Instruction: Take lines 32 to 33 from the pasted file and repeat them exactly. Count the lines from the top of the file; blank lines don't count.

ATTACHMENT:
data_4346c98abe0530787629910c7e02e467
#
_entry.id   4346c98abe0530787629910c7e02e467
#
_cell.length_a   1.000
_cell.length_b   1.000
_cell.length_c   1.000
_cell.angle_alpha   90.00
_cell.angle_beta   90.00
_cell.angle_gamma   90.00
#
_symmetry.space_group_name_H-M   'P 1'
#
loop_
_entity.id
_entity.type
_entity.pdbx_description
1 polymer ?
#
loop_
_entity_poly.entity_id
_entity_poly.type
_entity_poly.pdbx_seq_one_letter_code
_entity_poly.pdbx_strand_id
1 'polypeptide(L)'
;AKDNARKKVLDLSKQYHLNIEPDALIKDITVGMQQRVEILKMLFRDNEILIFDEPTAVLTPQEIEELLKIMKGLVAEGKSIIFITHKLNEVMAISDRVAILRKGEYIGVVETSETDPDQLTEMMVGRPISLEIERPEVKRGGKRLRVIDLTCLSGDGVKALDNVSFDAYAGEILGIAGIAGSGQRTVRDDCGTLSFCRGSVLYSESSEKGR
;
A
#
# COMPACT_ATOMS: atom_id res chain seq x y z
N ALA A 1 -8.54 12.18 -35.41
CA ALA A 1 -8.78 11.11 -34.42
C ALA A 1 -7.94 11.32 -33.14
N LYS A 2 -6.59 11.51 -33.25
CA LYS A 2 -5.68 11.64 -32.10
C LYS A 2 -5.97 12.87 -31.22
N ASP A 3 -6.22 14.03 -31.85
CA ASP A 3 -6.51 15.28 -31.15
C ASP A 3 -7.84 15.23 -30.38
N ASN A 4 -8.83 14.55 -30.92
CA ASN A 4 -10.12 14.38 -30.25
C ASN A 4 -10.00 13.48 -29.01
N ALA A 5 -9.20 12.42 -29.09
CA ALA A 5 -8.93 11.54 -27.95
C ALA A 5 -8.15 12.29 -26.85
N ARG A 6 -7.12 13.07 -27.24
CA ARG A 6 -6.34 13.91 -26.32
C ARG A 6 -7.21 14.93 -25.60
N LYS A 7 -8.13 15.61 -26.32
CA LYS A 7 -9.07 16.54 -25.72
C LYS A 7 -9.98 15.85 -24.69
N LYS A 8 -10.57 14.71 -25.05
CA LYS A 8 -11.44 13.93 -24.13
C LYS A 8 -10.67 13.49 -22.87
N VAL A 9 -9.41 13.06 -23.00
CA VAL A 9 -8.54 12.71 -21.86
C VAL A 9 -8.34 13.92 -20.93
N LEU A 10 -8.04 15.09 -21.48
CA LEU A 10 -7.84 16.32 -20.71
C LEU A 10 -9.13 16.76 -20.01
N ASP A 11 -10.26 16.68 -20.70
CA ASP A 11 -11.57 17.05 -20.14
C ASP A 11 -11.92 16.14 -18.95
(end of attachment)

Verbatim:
CA ALA A 1 -8.78 11.11 -34.42
C ALA A 1 -7.94 11.32 -33.14